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View from the ship of the beach where we learned diving basics the first morning

Another thing I loved was swimming and kayaking right off the edge of the boat.

We went to the island where scenes from the movie “The Beach” were filmed. You can get there by the main beach but then you have to pay an entrance fee. We went via the back end of the island. Markus parked, and Roman, Narita and I hopped off and swam through deep, jewel-colored waters to a rickety ladder attached to sharp, craggy limestone. After clambering up the ropes and boards, we made it to a jungle path that led to the main beach. This was packed with tourists, but beautiful none-the-less, and we enjoyed a leisurely swim in light aquamarine waters book-ended by towering lime-stone cliffs before returning the way we came and swimming back to the Aquila.

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View from the ship of the ladder (top right corner) we swam to and climbed to get to the island from “The Beach”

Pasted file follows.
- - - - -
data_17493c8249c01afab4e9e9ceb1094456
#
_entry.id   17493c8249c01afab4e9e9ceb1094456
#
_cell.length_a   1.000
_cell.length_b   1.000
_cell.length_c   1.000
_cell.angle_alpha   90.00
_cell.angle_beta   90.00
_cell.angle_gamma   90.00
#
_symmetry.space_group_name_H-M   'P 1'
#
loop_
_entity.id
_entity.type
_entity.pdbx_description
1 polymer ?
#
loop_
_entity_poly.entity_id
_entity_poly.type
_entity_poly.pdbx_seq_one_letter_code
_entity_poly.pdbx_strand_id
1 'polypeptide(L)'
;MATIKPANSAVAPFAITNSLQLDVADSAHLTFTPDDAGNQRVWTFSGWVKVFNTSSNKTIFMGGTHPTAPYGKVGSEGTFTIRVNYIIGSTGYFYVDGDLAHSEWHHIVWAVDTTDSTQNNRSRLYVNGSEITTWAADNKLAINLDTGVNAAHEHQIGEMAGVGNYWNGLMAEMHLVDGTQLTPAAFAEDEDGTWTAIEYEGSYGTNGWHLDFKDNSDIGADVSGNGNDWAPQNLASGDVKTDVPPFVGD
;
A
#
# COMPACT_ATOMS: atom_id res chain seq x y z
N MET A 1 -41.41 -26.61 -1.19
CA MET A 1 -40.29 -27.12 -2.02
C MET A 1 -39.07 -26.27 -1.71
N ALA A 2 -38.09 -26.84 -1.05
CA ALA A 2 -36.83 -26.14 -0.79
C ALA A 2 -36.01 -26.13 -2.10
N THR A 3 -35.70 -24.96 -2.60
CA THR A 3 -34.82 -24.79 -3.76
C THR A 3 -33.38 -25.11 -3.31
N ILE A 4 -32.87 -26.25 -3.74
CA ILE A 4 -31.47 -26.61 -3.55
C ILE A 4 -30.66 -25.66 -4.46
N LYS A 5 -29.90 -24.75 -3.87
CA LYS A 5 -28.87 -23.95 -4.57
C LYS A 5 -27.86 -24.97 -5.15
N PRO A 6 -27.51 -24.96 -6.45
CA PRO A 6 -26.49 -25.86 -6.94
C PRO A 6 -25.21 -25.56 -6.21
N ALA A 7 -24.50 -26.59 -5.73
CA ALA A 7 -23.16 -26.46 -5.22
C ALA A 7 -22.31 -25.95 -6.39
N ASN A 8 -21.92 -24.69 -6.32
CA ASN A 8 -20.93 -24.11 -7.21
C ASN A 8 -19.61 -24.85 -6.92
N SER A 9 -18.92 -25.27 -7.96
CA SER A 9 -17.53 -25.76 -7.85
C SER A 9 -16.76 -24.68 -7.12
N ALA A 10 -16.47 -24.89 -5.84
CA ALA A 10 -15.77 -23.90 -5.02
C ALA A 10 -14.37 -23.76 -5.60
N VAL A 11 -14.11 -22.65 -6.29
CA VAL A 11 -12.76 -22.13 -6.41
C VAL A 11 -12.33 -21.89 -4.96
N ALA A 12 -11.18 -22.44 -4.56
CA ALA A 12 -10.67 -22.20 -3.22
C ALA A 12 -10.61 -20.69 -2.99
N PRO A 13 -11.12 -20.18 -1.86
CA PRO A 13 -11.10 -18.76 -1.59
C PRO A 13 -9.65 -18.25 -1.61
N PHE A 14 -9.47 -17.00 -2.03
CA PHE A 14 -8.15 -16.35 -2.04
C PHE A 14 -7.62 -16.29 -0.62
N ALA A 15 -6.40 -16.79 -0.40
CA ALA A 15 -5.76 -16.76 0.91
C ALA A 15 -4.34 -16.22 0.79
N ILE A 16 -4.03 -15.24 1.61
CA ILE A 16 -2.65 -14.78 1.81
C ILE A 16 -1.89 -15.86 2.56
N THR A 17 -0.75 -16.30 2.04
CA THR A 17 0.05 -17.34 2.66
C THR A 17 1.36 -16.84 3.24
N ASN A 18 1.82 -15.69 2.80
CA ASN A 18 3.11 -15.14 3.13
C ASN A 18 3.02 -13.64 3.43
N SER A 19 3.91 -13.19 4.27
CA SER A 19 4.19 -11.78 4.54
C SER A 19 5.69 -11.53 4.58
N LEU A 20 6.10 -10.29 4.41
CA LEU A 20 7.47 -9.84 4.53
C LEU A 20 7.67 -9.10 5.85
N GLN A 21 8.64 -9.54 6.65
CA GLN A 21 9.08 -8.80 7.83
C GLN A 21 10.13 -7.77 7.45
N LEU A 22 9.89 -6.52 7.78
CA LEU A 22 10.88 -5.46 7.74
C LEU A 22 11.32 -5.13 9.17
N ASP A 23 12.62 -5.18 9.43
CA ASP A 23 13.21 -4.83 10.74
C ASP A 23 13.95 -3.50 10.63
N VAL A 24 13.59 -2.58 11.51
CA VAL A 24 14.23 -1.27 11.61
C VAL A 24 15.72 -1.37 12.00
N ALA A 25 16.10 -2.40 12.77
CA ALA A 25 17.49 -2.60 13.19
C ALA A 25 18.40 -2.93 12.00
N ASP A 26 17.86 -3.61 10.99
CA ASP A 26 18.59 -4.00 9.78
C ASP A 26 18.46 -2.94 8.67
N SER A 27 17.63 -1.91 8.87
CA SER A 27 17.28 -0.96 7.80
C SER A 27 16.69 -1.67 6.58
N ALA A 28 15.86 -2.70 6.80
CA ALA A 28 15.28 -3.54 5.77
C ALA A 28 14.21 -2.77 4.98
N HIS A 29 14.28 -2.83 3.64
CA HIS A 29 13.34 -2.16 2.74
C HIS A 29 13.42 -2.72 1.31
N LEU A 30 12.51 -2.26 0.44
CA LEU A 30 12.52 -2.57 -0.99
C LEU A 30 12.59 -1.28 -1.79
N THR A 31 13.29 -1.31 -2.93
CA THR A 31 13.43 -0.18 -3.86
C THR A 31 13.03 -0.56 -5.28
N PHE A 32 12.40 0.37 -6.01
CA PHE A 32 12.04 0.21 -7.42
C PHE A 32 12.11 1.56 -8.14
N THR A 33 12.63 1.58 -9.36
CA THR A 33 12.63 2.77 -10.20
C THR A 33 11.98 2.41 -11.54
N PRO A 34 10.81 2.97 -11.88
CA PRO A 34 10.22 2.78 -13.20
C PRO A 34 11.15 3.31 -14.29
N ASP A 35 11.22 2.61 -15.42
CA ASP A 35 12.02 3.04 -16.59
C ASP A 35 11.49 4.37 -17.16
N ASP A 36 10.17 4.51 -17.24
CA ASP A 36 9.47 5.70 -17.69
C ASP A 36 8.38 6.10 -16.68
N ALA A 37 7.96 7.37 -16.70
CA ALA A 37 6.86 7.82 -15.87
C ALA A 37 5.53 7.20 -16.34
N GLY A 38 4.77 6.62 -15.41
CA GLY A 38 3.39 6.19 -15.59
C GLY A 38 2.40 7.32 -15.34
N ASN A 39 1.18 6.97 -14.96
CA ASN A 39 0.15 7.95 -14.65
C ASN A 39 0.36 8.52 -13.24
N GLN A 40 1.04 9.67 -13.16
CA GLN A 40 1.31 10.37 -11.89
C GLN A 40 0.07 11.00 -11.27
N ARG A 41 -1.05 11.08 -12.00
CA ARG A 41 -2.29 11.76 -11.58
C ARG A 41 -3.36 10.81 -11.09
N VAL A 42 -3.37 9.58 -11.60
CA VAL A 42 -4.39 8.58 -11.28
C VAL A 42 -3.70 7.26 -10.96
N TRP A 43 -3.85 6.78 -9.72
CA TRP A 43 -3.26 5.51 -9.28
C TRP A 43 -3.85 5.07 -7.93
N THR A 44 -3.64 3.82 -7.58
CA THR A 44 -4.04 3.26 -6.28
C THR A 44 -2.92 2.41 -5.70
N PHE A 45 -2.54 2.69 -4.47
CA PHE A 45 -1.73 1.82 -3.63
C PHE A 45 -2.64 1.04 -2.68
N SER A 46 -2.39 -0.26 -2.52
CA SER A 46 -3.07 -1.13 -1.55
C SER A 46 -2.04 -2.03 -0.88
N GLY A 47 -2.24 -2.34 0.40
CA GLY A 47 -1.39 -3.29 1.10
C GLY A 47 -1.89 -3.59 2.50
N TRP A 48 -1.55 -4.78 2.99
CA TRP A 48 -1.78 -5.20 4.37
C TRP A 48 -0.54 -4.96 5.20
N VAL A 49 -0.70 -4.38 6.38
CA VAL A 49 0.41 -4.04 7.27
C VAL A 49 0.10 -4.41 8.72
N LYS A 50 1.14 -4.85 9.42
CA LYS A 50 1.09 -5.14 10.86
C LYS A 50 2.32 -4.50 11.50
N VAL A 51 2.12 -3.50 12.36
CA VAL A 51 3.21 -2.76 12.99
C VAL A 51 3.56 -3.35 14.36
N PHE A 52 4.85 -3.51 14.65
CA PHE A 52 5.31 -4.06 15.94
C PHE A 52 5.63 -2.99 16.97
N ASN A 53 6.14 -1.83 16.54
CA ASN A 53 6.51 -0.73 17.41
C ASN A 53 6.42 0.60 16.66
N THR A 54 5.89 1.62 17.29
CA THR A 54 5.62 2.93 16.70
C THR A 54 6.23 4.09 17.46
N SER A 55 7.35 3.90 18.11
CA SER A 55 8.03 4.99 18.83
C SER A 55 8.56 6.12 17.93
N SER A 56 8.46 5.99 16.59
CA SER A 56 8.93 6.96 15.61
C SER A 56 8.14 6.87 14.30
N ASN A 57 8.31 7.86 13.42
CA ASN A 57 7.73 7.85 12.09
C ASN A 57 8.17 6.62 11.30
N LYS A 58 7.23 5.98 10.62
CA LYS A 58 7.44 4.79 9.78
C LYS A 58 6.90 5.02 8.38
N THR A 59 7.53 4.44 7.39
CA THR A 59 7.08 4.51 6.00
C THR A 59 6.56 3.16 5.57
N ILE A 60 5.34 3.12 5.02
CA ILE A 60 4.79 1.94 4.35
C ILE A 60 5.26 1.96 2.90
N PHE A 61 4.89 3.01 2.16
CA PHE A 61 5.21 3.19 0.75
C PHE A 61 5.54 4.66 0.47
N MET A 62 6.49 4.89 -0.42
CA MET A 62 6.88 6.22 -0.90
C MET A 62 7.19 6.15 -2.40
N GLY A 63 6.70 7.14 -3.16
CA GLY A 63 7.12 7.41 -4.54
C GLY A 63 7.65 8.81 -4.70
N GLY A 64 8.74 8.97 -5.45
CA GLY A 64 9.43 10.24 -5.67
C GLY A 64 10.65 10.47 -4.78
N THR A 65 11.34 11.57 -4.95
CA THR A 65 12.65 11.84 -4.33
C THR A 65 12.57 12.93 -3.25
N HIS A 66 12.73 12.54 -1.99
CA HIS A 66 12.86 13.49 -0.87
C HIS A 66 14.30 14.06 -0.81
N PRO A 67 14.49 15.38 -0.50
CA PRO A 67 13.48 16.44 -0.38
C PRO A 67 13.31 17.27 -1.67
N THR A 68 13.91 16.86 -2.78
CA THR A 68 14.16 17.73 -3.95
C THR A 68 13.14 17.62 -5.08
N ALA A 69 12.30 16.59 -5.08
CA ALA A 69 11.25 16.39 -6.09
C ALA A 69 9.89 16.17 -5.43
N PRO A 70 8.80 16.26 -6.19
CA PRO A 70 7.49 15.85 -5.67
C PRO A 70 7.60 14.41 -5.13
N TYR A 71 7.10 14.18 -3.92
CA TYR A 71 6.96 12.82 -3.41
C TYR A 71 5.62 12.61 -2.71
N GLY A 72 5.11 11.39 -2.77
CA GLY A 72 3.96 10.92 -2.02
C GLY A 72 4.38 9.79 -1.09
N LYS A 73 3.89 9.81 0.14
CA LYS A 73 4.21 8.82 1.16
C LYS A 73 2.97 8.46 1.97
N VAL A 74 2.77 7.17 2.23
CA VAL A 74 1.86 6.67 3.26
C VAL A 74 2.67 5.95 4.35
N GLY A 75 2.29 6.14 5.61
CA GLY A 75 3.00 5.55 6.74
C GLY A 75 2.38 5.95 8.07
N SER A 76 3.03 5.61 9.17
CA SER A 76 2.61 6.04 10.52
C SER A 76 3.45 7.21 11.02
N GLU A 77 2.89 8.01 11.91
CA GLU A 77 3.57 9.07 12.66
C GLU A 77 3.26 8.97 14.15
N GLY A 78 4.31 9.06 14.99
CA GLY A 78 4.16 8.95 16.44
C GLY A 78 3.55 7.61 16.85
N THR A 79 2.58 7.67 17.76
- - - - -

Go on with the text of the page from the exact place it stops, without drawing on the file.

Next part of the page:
We went kayaking at a couple of places. First within a lagoon created by another set of limestone cliffs. Apparently the place was usually full of tourist-packed motor-boats but we went late enough in the day that we had it nearly to ourselves. Roman and I were in one kayak and Markus and Narita in the other; it was surreal and fun to hear Markus’ perfect Swiss yodel echoing across the water and limestone walls. 😉 Roman and I did a solo kayak run the next day, exploring the edges of some massive limestone boulders off the shore of an island, where we got sprayed as the surf got sucked through small caves, watched beautiful crabs scale the vertical walls of rock and dare-devil swallows wing wildly from their cliff-side nests.

Snorkeling was also amazing. I’d never done that before and once I got the hang of it, I loved it and was totally mesmerized by the amazing world to be seen and experienced under the water.

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A school of sergeant major fish come to greet Roman (and beg for food) as he descends for some snorkelling